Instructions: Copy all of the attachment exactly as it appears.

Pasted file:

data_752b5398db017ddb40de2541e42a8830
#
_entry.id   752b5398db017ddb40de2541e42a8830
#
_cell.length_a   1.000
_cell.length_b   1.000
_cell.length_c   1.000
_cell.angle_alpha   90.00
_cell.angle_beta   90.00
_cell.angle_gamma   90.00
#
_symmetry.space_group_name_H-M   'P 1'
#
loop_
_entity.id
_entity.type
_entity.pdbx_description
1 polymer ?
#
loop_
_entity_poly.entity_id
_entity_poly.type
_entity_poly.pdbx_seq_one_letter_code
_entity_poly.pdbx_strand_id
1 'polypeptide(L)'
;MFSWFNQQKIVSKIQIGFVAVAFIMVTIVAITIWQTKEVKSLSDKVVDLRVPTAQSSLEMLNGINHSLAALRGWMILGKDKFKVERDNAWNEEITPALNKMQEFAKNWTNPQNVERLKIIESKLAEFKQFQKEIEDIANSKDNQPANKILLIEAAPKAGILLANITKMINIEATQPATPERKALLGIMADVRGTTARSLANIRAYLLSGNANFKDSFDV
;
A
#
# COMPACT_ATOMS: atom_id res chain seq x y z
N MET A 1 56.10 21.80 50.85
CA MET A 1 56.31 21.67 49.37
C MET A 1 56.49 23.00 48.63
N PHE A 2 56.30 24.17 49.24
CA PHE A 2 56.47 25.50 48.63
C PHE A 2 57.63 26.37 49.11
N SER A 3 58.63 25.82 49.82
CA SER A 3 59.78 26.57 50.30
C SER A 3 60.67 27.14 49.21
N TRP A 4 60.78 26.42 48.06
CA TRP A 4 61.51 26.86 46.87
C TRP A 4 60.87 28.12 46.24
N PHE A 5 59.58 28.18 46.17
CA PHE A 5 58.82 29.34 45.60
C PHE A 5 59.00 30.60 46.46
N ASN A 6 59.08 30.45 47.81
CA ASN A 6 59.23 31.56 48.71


data_752b5398db017ddb40de2541e42a8830
#
_entry.id   752b5398db017ddb40de2541e42a8830
#
_cell.length_a   1.000
_cell.length_b   1.000
_cell.length_c   1.000
_cell.angle_alpha   90.00
_cell.angle_beta   90.00
_cell.angle_gamma   90.00
#
_symmetry.space_group_name_H-M   'P 1'
#
loop_
_entity.id
_entity.type
_entity.pdbx_description
1 polymer ?
#
loop_
_entity_poly.entity_id
_entity_poly.type
_entity_poly.pdbx_seq_one_letter_code
_entity_poly.pdbx_strand_id
1 'polypeptide(L)'
;MFSWFNQQKIVSKIQIGFVAVAFIMVTIVAITIWQTKEVKSLSDKVVDLRVPTAQSSLEMLNGINHSLAALRGWMILGKDKFKVERDNAWNEEITPALNKMQEFAKNWTNPQNVERLKIIESKLAEFKQFQKEIEDIANSKDNQPANKILLIEAAPKAGILLANITKMINIEATQPATPERKALLGIMADVRGTTARSLANIRAYLLSGNANFKDSFDV
;
A
#
# COMPACT_ATOMS: atom_id res chain seq x y z
N MET A 1 56.10 21.80 50.85
CA MET A 1 56.31 21.67 49.37
C MET A 1 56.49 23.00 48.63
N PHE A 2 56.30 24.17 49.24
CA PHE A 2 56.47 25.50 48.63
C PHE A 2 57.63 26.37 49.11
N SER A 3 58.63 25.82 49.82
CA SER A 3 59.78 26.57 50.30
C SER A 3 60.67 27.14 49.21
N TRP A 4 60.78 26.42 48.06
CA TRP A 4 61.51 26.86 46.87
C TRP A 4 60.87 28.12 46.24
N PHE A 5 59.58 28.18 46.17
CA PHE A 5 58.82 29.34 45.60
C PHE A 5 59.00 30.60 46.46
N ASN A 6 59.08 30.45 47.81
CA ASN A 6 59.23 31.56 48.71